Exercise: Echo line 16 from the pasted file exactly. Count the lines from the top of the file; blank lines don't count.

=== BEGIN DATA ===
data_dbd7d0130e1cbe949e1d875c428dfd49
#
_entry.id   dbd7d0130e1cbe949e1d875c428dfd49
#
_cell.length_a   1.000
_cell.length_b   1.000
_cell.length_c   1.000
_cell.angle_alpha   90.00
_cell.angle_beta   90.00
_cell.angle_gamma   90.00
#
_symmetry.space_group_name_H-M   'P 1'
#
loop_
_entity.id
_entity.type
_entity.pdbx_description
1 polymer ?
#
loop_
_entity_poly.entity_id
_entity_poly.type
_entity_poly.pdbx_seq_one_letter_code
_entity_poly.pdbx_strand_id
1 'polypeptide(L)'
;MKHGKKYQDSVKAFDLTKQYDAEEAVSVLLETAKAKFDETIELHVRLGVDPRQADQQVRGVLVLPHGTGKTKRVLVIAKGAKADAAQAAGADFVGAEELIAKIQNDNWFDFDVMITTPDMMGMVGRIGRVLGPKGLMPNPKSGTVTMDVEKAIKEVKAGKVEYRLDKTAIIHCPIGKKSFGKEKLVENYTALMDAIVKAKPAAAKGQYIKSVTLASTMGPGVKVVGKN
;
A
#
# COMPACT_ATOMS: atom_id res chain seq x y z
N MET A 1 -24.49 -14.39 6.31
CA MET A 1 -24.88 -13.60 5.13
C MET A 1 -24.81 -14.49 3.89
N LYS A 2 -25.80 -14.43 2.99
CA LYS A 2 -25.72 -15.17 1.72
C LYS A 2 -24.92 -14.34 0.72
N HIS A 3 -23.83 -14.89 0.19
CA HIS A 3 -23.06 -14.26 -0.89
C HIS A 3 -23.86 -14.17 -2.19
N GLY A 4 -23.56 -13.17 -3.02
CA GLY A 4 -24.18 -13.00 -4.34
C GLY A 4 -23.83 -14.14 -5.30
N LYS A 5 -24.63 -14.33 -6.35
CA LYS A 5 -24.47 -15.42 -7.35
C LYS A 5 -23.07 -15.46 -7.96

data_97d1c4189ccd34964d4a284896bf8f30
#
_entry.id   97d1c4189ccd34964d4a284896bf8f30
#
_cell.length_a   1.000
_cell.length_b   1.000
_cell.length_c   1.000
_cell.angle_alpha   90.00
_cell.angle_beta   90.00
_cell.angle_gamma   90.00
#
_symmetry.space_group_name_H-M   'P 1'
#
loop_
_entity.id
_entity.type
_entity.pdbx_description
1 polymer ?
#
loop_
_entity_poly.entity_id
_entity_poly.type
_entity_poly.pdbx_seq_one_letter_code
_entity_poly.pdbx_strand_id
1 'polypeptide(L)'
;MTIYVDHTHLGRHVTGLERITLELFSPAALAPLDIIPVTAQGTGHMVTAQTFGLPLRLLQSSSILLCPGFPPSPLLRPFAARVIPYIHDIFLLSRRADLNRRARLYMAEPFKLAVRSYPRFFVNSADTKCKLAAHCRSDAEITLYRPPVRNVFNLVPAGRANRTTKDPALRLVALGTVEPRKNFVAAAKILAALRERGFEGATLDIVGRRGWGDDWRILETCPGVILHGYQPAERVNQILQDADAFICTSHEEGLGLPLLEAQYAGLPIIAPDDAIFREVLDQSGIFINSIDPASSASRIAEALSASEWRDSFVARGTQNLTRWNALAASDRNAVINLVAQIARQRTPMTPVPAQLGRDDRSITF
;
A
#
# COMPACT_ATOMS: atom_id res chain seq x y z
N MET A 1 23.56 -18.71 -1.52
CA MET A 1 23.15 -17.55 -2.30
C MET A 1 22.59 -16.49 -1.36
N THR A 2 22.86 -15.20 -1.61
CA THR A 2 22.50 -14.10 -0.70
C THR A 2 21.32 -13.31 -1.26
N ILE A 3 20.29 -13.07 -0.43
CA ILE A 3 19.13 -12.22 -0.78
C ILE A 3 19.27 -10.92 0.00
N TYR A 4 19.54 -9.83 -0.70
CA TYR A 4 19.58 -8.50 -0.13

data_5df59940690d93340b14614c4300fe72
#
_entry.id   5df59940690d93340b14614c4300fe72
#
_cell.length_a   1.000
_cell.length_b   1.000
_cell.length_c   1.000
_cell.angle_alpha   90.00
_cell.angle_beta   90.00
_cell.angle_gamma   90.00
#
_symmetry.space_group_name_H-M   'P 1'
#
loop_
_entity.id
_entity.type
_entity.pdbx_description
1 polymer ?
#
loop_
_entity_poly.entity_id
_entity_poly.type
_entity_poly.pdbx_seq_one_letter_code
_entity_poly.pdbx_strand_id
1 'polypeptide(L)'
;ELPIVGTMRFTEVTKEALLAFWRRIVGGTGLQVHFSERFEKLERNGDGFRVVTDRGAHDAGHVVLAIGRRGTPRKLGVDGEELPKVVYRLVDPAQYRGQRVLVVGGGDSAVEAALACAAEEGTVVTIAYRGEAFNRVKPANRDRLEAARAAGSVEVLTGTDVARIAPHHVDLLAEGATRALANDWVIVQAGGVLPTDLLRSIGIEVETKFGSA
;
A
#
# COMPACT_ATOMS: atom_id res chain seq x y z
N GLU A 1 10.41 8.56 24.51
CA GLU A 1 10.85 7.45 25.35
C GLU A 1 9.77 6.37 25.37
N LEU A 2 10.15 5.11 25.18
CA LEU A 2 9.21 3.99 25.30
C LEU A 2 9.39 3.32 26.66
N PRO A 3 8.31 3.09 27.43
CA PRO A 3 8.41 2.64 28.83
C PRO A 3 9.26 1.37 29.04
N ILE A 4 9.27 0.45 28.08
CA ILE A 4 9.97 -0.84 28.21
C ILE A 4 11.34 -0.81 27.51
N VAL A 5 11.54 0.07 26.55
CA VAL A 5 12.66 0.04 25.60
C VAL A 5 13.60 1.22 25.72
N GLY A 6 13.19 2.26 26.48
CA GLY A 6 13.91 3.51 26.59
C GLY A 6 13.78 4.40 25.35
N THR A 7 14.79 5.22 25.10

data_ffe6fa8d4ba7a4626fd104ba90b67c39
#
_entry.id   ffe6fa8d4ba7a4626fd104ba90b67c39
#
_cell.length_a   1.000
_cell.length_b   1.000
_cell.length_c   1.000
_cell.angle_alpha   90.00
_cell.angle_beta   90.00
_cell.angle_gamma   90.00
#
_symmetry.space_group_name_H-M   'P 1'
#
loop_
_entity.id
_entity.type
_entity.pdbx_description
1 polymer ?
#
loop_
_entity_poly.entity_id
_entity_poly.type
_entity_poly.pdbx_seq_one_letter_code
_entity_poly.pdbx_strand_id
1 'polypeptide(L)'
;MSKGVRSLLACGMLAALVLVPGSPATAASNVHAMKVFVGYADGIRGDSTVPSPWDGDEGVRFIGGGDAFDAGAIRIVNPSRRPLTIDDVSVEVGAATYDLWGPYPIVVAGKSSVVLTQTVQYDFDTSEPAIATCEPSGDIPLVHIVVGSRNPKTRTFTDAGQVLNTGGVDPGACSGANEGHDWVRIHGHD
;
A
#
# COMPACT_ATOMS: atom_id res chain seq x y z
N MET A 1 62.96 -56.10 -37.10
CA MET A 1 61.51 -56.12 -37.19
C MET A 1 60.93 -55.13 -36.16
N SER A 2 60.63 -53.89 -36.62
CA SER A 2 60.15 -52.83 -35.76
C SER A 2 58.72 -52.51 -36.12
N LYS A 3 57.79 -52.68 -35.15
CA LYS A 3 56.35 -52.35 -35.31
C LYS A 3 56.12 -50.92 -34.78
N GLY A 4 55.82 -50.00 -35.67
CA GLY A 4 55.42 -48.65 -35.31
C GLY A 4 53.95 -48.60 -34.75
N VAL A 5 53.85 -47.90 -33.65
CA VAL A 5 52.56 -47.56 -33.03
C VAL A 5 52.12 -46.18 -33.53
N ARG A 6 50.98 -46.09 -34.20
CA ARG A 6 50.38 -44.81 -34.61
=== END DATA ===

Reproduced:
_entity.type